Global Plastic Policy Reviews

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When referring to any of the results of our analysis and/or its concept and design, please cite us accordingly:
Global Plastics Policy Centre (2022) March A., Salam, S., Evans, T., Hilton, J., Fletcher, S. (editors). Global Plastics Policy Review. Revolution Plastics Institute, University of Portsmouth.

Antigua and Barbuda External Trade (Shopping Plastic Bags Prohibition) Order, No.83

View the policy document
Contribution to reducing plastic pollution:
Effectiveness of meeting own objectives:
Strength of evidence: Strong Available Evidence
Reviewed under framework: Yes

This policy prohibits the importation, distribution, sale and use of shopping bags which targeted 5 types of plastics that accounted for 90% of the plastics released into the environment. Full monitoring data is yet to be provided (or made publicly available); however, within the first year, the ban contributed to a 15.1% decrease in the amount of plastic discarded in landfills in Antigua and Barbuda and has overall been regarded as relatively successful.

Strong leadership and careful, effective planning delivered a ban that achieved early stakeholder buy-in, public awareness through social and televised campaigning, phased approaches with supermarkets and stores, tax incentives for the importation of reusable bags, and significantly, financial support from China which allowed for capacity building and educational awareness.

For this bag ban, as well as the single use plastic product (SUPP) ban (Antigua and Barbuda Litter Control and Prevention Act 2019 No. 3), Antigua and Barbuda had a number of key elements in place that contributed to their effectiveness.

Antigua and Barbuda had a clear implementation plan for the bans, and consistent communication about what was banned and when, leading to successful implementation and compliance. Political drive and long term commitment were strong enabling factors for these policies. A phased approach and a defined timeline including a phase of adjustment for industry and the public was used, contributing to the success of these policies.  Early and regular stakeholder engagement was critical to the success and effectiveness where stakeholders unanimously voted against importing plastics. Such early engagement meant there was widespread support for the ban before it came into effect. Furthermore, Antigua and Barbuda adopted an eight step process which resulted in the ban being integrated into existing legislation. Specific stakeholders were targeted, including supermarkets to resolve outstanding issues.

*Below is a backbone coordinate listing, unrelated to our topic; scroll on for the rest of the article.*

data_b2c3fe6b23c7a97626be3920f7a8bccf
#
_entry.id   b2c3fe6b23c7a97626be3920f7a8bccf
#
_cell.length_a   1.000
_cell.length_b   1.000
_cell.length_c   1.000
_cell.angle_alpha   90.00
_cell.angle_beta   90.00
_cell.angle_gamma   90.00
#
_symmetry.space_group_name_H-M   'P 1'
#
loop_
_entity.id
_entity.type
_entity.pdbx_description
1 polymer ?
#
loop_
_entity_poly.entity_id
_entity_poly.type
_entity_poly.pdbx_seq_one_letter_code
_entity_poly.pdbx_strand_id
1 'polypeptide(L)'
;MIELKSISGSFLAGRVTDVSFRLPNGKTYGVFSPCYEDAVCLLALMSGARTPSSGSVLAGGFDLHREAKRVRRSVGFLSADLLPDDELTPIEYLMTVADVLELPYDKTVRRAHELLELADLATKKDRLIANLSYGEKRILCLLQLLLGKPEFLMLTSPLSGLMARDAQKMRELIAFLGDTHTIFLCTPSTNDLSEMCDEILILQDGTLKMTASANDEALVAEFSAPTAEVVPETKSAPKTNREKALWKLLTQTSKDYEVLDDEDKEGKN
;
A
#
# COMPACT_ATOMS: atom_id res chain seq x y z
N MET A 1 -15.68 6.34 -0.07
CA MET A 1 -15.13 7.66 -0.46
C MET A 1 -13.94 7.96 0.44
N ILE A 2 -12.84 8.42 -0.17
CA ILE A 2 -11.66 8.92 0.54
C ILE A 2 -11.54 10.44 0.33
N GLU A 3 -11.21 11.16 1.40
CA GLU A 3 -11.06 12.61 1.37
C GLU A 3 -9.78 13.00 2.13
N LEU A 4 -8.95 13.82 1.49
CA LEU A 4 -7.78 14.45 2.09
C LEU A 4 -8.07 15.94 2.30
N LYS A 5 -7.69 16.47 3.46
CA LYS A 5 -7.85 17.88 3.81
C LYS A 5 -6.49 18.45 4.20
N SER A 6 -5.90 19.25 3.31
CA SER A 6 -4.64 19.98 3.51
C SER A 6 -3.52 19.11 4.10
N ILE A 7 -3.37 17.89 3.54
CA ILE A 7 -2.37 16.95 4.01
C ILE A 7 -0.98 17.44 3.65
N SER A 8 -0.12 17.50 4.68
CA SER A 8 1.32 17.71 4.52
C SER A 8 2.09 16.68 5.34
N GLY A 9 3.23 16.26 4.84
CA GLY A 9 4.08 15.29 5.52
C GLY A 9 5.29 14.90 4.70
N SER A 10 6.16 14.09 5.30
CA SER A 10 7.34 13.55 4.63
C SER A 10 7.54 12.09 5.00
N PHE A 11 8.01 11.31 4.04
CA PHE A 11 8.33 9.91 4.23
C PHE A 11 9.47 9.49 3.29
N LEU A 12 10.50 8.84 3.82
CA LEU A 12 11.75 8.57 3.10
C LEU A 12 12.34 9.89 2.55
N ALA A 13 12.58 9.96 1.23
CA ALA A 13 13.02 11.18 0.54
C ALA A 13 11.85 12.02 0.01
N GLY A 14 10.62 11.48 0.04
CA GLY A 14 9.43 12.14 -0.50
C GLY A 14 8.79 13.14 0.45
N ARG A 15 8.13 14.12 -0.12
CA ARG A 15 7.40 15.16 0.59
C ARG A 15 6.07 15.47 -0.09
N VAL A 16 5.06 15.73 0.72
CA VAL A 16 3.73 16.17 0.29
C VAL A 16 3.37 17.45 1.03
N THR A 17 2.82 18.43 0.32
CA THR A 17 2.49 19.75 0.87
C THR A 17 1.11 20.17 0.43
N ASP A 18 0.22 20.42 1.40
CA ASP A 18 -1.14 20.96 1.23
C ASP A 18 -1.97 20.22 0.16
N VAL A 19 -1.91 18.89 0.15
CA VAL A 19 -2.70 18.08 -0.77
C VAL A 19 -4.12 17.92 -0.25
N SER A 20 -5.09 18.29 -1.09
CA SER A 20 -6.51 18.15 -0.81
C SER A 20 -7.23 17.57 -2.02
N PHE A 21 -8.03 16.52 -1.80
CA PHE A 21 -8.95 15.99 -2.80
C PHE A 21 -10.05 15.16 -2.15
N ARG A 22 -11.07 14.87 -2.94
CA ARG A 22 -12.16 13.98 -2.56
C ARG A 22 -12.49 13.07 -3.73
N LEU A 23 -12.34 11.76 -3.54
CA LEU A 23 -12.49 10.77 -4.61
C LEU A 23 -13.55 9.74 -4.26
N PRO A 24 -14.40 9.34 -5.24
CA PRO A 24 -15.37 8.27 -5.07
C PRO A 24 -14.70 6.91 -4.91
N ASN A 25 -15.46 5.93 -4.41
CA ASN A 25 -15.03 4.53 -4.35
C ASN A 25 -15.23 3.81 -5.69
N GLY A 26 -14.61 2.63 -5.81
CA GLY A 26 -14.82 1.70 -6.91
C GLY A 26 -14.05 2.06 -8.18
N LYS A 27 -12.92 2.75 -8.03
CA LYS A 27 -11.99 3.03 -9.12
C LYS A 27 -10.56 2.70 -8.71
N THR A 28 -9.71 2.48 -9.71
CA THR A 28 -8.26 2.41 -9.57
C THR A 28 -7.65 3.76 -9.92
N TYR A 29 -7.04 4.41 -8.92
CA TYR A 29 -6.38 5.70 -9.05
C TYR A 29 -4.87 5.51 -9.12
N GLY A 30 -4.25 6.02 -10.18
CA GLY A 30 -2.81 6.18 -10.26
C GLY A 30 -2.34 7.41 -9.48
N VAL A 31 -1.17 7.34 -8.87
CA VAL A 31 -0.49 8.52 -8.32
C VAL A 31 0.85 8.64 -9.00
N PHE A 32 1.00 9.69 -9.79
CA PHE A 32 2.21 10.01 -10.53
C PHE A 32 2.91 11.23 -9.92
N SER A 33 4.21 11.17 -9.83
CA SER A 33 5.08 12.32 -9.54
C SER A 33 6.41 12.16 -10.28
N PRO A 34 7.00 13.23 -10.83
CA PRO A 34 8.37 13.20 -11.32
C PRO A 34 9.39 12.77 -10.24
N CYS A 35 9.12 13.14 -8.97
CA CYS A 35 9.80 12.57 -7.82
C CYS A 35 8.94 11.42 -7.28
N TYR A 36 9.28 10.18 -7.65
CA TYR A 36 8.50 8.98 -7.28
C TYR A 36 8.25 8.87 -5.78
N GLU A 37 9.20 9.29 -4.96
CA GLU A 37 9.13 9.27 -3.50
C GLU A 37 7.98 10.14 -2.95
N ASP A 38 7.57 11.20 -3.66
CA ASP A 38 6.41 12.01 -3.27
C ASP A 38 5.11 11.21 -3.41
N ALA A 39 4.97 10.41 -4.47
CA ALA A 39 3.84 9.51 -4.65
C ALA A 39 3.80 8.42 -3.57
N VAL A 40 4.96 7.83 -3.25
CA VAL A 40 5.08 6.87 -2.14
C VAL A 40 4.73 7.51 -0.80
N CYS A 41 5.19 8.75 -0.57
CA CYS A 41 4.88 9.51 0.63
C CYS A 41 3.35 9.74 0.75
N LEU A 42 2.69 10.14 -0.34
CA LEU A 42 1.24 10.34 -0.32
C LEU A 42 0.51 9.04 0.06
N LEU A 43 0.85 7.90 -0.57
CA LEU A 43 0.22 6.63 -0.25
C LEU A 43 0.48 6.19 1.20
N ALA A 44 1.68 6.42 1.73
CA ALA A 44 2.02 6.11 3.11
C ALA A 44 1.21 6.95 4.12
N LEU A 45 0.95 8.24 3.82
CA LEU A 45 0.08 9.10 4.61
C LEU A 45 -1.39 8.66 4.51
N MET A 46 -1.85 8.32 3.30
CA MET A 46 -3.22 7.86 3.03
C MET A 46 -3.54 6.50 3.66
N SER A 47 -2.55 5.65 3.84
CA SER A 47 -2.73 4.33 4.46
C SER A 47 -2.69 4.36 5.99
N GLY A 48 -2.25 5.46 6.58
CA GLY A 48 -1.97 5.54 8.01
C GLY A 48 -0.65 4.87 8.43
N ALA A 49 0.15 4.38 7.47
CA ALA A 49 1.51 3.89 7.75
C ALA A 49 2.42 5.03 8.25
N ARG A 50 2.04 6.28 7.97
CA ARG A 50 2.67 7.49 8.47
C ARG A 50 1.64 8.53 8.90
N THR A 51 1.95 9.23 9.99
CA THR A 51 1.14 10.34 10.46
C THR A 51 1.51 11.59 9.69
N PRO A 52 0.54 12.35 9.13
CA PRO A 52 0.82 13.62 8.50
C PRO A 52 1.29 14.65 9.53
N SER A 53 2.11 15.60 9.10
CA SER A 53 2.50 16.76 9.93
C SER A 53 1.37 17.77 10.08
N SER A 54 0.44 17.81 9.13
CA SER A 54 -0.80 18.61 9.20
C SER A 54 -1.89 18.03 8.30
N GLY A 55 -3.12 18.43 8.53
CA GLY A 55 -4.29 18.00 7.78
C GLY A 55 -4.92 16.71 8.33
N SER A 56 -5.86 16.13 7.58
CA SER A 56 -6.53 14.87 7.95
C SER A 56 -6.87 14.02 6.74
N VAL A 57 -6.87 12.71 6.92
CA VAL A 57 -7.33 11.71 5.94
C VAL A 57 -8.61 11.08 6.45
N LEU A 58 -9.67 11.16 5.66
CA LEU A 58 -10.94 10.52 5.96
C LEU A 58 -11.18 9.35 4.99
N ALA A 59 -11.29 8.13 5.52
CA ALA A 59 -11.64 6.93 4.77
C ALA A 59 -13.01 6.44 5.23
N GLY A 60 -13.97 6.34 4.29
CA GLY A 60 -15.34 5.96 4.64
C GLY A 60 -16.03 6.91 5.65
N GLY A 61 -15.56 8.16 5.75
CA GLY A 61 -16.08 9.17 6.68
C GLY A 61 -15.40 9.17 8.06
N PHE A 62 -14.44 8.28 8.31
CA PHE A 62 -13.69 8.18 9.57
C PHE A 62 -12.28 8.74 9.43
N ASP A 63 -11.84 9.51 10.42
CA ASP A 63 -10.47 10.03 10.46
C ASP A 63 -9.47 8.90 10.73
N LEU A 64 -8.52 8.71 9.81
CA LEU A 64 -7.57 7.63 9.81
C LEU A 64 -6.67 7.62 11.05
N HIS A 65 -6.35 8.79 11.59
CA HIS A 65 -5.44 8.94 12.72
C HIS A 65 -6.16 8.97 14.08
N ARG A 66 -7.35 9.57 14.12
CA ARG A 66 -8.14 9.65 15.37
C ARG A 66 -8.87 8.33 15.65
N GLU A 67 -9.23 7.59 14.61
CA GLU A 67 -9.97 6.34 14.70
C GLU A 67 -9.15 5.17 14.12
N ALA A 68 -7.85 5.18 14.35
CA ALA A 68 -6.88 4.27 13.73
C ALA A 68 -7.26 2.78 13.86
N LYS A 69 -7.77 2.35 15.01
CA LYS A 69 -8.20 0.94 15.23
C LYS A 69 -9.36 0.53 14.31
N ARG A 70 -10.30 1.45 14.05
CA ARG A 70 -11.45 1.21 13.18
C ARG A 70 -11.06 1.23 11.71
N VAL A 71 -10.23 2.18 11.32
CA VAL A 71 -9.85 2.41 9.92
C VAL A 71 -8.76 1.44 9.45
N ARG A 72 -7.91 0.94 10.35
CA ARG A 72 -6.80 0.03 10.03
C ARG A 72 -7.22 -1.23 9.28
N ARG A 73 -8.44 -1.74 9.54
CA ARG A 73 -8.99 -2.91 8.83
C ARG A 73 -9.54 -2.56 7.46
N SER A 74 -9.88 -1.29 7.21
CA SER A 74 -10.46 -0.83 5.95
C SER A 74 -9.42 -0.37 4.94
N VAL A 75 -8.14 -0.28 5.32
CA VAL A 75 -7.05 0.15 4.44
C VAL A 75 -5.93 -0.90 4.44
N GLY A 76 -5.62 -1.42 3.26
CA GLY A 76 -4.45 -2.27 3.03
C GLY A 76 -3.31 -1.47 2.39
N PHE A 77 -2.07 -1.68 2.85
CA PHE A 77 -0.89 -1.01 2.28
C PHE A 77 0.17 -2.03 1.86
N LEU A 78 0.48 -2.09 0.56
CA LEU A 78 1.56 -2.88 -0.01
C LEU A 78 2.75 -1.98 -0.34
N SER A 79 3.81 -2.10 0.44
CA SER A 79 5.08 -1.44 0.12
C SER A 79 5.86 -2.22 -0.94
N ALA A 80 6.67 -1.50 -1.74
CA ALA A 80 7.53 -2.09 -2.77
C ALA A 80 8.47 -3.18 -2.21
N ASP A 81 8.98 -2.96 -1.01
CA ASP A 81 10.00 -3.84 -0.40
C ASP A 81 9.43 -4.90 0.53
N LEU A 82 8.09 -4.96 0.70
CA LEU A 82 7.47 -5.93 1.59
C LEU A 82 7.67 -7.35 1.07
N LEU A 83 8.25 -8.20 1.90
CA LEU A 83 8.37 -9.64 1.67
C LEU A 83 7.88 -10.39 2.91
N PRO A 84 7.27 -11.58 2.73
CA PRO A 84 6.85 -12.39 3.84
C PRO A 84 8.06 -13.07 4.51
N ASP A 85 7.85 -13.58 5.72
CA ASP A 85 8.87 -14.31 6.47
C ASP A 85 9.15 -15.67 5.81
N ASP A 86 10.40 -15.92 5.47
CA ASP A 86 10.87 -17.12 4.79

The provision of alternatives for consumers has been shown to support effective implementation and if championed by the leading figures in government, gives further credibility and reassurance to consumers. Antigua and Barbuda introduced tax incentives for the importation of reusable (non-plastic) bags to aid enforcement of the ban. The ban was well received by the big supermarket chains and was followed by adoption by smaller stores. Government approved alternatives were determined through research and consultation with importers and distributors,  with the government identifying and promoting Bagasse (sugarcane pulp) as the key priority for alternatives.

The government launched an awareness campaign with the tagline “Make a difference once bag at a time”. The tagline was stamped onto the free reusable bags that were given away to members of the public and through public service announcements by the Minister of Health and Environment who used national media to spread the message. More than 70% of respondents in a subsequent survey agreed their awareness was increased through these plastic bag ban campaigns. The bag ban came with a fine of  $1,110 USD or up to 6 months imprisonment. However, due to the positive support of the ban through awareness raising and stakeholder engagement, stringent enforcement was not required.

From this, a number of lessons can be learned when considering implementing a national or local ban:

  • Public support and awareness are critical to ensuring compliance. Alongside the introduction of any ban, sufficient awareness raising campaigns should accompany to clearly explain why the ban is needed, what it means for citizens and businesses, and what alternatives they might seek out.
  • Clear messaging about roles, responsibilities and implications of new bans should be made.
  • Early and regular stakeholder engagement generates widespread support, increases effectiveness and should be undertaken at all stages of policy development.
  • Adopting a phased approach, as well as a clearly defined course of action is necessary. In the cases of bans, sufficient moratorium (time to adapt) is needed.
  • Incentives, as well as fines and enforcement can contribute significantly to ensuring compliance.
  • Unless sustainable alternatives are accessible and affordable, it is unlikely that public compliance will be high enough to sustain the success of the policy.

(Reviewed in Jan 2022)


  • 2017

Instrument type:

Voluntary or legally binding:


Implementation context:

Point in plastic cycle:

Policy Type:

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Our methods

Through an analytical framework, we've reviewed over 100 plastic policies. These reviews determine the effectiveness of policies in reducing plastic pollution and we offer recommendations in light of this evidence, to enhance future policy making. You can find out more about our methods on our methods page.



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